Next door, a more traditionally-oriented industrial design exhibition showcases Red Star Awards.


Not everything at the design fair is electronics: Here’s a bunch of fountain pens

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As part of the design fair, there’s an information corner on Shenzhen.


What’s the Sandwich class? It’s professionals working in Shenzhen but not financially able to buy an apartment. They’re considered kind of a lost segment on the lower middle class. The housing boom has priced them out of a chance to be home owners, which is hugely problematic in Chinese society.

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We visit OCT Loft, a former industrial and now creative/tech/innovation complex.

At the local Chaihuo makerspace we see a smart lamp: It automatically adjusts the light levels, and if nobody is close-by for 10-15 seconds it switches off to save energy. I would have been underwhelmed—this isn’t a big design coup for a large corporate. Then I learn who made it: A group of 3 kids in 5th grade—10 or 11 years old—built this, from prototype to final product. Programming and making skills start in year 1 of their syllabus.


This smart lamp was design by a group of three 5th graders. That’s right: 10-11 year olds made this connected lamp.

There’s been a recent boom in maker spaces, and the local government subsidizes them. This one focuses, in line with the founder’s policy, on building out a wide base of makers, on which large scale maker driven innovation can be built.

The conversation also reveals that the generation between 20 and 30 in China faces lots of pressure, commercial and social alike (think career and family planning). This is in (relatively) stark contrast to Europe, where the decade between 20 and 30 tends to be one of the most free.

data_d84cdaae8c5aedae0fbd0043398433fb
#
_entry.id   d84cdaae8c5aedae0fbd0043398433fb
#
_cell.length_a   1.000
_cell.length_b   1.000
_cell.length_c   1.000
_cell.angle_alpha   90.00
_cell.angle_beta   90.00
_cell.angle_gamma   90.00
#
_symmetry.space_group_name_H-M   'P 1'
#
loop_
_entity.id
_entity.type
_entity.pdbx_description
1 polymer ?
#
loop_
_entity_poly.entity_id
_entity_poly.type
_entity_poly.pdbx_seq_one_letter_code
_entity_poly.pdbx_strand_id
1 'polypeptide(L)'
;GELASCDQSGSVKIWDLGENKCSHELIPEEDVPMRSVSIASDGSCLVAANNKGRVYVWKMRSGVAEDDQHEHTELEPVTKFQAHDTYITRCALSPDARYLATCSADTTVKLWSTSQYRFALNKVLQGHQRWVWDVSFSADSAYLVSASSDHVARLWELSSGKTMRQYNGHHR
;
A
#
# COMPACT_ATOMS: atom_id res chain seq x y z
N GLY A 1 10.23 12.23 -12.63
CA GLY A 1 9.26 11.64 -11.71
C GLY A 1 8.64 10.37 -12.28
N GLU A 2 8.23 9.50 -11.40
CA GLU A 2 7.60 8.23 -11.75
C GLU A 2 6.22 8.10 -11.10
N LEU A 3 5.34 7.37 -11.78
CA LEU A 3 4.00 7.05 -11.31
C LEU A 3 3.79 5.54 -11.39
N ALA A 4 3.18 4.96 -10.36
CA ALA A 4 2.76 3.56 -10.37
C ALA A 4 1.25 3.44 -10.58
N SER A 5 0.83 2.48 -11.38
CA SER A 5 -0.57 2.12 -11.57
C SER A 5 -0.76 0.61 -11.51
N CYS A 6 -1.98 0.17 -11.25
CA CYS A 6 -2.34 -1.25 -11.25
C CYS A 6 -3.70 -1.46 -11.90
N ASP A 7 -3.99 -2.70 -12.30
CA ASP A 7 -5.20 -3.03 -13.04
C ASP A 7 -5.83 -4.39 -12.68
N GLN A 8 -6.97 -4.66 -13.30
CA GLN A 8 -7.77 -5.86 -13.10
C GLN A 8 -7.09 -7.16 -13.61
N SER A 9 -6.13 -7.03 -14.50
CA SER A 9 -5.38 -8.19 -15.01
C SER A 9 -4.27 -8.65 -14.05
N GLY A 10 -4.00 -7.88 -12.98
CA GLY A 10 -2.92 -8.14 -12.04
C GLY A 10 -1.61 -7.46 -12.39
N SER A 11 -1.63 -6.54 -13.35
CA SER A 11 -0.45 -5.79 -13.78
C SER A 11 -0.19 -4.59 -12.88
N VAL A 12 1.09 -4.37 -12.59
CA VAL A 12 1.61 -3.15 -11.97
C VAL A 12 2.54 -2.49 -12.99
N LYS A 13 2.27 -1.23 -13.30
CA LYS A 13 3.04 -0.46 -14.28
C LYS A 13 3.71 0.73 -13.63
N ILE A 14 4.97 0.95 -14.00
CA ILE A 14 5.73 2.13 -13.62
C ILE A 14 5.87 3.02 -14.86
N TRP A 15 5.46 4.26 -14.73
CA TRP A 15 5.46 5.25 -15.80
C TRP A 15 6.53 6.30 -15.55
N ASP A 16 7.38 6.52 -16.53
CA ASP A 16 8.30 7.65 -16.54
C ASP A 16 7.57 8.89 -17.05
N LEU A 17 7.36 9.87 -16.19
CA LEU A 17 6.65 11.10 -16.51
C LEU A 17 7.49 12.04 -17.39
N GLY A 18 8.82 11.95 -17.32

We also hear about “bio payments”, contact-less payments via implanted chips, developed by a Spanish startup via Shenzhen. There’s a lot happening here.

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We see smart rear-view mirrors everywhere. This one display’s a compass.

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More bike sharing:


Cash rewards for Mobike

Mobike, the (probably?) largest Chinese bike sharing program offers “red envelope” rewards, meaning: Cash. You just got to be the first to claim it from any of these bikes. It’s an aggressive customer acquisition scheme.

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A quick scan of HuaqiangBei market gives us a bit of an update of what’s happening, and the newcomers a moment to get oriented. We’ll be back with more time and a permit to film later.

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Lots of social life–restaurants, bars, etc.—happens in shopping malls. Malls are ubiquitous in downtown Shenzhen. Absolutely everywhere.


The group seems to grow larger and larger with every dinner.

After two nights of mall dinners the group craves a drink in a bar somewhere other than a pub. Tomorrow night we’ll eat outside an air-conditioned shopping complex, somewhere, wherever. But tonight, it’s 9pm and we want to sit outside somewhere with a cold beer. Easier said than done: Our neighborhood, downtown Shenzhen—more concretely HuaqiangBei—is a business district of sorts. During the day, there’s great food to be had. At night, it’s a little empty.

After a quick pitstop on the terrace of a mall bakery with French croissants and Belgian beers, on Tina and Harm’s initiative we venture a walk to another neighborhood. We end up somewhere else entirely, out on the sidewalk with some fried noodles and cans of Tsingtao and fruit juice, and it’s excellent. This is China alright.


Curb drinks in a local spot. Tina’s Chinese language skills save the night.